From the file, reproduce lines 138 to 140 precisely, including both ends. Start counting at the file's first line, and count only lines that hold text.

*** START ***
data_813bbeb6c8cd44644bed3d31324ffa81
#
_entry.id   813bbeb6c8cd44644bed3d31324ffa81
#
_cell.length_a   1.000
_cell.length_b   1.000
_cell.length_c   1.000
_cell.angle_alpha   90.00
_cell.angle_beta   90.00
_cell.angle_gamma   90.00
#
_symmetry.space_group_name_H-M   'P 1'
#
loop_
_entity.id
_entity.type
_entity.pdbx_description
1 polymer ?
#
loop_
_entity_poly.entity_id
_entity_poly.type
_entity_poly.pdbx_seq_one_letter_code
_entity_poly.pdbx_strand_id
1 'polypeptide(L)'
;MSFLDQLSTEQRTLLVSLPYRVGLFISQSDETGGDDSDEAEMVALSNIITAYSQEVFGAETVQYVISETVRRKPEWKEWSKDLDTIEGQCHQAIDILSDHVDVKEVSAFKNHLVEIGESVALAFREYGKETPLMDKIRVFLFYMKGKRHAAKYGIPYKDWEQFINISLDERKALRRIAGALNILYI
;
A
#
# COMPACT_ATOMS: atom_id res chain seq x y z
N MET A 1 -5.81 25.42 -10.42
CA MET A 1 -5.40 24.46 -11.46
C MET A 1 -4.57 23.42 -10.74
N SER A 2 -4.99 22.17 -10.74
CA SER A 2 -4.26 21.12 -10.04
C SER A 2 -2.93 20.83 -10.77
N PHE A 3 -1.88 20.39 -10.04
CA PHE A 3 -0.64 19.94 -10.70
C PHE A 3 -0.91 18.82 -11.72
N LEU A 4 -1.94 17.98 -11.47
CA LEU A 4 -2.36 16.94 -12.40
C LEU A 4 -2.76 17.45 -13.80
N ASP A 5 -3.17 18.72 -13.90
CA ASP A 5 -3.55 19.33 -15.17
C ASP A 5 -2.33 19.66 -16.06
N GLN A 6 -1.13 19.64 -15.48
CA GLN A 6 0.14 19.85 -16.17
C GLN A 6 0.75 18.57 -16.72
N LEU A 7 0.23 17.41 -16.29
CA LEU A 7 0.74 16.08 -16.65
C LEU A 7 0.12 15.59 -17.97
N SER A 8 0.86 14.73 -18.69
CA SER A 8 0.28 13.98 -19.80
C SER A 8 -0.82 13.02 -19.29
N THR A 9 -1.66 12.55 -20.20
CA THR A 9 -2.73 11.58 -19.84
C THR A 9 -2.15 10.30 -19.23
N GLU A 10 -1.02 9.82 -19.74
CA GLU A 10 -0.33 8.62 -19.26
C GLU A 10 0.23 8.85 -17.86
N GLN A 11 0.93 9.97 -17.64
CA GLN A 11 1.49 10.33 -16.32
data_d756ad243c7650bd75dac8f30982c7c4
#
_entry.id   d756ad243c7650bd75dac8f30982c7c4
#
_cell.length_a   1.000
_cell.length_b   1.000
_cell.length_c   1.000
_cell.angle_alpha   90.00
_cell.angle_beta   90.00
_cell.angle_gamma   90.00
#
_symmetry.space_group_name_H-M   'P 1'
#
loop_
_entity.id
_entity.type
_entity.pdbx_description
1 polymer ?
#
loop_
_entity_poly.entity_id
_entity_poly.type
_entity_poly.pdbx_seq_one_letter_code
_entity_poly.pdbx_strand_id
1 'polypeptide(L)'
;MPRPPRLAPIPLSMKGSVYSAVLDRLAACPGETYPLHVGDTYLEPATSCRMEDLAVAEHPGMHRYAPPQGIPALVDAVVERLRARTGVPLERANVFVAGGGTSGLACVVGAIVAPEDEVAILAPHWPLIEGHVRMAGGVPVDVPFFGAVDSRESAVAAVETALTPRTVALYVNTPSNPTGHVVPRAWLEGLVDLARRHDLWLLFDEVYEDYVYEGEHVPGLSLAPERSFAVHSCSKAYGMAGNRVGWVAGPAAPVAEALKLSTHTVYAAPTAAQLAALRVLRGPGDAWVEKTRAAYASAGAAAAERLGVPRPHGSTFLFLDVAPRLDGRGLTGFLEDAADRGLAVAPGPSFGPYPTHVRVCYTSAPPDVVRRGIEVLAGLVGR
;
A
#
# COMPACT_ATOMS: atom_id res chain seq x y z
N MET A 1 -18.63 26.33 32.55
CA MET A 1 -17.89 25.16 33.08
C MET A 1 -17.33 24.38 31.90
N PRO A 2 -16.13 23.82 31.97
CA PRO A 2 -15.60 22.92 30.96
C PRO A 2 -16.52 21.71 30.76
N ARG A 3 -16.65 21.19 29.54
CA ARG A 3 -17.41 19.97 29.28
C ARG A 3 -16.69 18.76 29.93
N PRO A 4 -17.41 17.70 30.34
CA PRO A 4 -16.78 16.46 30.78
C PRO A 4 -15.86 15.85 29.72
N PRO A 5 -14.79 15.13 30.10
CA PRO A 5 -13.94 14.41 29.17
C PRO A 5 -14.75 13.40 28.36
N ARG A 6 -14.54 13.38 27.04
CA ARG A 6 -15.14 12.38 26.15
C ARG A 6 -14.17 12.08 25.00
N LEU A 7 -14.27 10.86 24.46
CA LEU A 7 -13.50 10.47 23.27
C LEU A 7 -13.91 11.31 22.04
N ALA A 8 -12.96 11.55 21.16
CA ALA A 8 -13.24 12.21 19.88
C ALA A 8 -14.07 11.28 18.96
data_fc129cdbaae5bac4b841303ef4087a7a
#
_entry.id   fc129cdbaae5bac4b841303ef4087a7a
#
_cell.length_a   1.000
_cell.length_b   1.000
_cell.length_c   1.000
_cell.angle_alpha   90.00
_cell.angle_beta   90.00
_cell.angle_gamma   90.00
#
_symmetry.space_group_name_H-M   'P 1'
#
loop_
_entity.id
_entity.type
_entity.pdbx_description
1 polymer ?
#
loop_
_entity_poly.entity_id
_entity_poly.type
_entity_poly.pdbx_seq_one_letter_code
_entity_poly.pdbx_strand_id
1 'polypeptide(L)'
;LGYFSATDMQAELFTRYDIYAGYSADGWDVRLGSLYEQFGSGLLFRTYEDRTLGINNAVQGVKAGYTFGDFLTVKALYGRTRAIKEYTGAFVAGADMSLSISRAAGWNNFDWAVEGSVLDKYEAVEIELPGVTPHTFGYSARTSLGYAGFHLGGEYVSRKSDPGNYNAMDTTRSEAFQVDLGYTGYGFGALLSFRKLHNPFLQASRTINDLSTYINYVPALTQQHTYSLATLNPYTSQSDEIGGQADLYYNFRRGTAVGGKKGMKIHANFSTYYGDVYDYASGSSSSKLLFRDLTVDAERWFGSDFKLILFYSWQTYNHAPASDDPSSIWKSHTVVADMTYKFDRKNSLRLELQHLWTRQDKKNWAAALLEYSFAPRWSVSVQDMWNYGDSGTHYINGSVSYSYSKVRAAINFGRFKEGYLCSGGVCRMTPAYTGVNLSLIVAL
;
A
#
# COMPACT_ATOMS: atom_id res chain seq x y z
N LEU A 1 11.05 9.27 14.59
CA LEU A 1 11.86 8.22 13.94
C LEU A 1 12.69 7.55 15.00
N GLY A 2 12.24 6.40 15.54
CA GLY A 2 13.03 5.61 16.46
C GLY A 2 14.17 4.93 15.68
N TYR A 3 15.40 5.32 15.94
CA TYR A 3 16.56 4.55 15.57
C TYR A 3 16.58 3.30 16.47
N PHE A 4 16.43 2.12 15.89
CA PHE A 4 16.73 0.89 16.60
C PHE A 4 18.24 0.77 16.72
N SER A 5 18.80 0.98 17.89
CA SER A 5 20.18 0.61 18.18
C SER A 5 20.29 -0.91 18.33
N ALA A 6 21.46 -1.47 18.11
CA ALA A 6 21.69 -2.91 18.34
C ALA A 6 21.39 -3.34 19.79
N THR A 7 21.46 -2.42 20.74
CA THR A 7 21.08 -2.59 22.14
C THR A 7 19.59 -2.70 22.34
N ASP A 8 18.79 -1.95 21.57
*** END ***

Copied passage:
_entity_poly.type
_entity_poly.pdbx_seq_one_letter_code
_entity_poly.pdbx_strand_id